Woodside Petroleum says security risks surrounding the company's decision to pursue onshore gas processing in Israel are manageable.
Woodside on Monday announced it had struck a $US696 million ($A670 million) deal on a major gas prospect off the coast of Israel, just days after a ceasefire was agreed with Palestine.
The company has agreed to commercial terms for the acquisition of two exploration licences in the Leviathan gas field in the Mediterranean Sea.
Chief executive Peter Coleman said a delegation of company executives had visited Israel twice in relation to the deal and spoken with Israeli security forces.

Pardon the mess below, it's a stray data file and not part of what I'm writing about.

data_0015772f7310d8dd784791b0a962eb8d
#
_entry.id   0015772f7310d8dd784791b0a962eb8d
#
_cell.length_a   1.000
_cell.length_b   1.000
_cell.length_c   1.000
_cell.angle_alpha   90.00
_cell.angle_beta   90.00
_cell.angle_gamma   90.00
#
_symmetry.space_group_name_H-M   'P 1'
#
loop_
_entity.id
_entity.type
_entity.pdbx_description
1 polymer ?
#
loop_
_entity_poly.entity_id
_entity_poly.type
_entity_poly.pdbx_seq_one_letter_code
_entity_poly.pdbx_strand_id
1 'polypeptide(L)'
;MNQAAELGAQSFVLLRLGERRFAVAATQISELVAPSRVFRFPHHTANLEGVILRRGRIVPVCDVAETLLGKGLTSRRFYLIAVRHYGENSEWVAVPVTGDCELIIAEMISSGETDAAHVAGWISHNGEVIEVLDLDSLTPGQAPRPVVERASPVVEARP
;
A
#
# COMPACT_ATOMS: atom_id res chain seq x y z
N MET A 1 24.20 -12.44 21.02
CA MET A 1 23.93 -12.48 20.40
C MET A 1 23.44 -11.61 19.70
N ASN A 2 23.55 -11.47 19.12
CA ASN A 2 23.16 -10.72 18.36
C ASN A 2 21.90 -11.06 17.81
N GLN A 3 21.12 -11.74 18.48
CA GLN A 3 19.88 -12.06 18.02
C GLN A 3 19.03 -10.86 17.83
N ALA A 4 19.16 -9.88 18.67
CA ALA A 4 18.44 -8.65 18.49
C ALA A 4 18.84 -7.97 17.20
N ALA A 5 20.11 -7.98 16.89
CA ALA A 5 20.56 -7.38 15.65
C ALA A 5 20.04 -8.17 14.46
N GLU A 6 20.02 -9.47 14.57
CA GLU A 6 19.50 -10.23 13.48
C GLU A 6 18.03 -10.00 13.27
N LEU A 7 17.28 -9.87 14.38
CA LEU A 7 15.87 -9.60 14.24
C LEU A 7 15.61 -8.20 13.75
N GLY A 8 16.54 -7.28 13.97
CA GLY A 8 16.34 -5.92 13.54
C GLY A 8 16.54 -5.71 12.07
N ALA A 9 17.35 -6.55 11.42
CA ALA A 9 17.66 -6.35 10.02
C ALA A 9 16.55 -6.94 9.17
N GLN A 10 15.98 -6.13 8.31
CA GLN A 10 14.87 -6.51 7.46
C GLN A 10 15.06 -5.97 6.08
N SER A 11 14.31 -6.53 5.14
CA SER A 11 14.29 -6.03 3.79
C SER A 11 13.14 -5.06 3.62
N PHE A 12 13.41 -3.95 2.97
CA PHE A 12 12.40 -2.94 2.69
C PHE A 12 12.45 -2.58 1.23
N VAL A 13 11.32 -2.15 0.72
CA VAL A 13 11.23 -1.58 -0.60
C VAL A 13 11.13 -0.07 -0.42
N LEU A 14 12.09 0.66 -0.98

"We've viewed the potential sites for onshore facilities and made our own risk assessment around that," he told analysts on Monday.
"We feel that's manageable. We also feel that the investment market will see that the risk is quite manageable."
The company will be the operator of any liquefied natural gas (LNG) development of the Leviathan field, a major deepwater gas prospect discovered in 2010.
The deal with the US-based firm Noble Energy gives Woodside a 30 per cent interest in Leviathan.
Woodside will pay a further $US200 million ($A192.54 million) once laws permitting LNG exports from Israel are in place, and another $US350 million ($A336.94 million) once a final investment decision is made on an LNG development.
Woodside had been working on agreeing to terms on the licences for several months.
Mr Coleman said acquiring an interest in the permits was an opportunity to grow the company's portfolio in the emerging Eastern Mediterranean basin.
"We look forward to finalising the agreement," he said.
The company's shares were 30 cents higher at $34.10 at 1353 AEDT.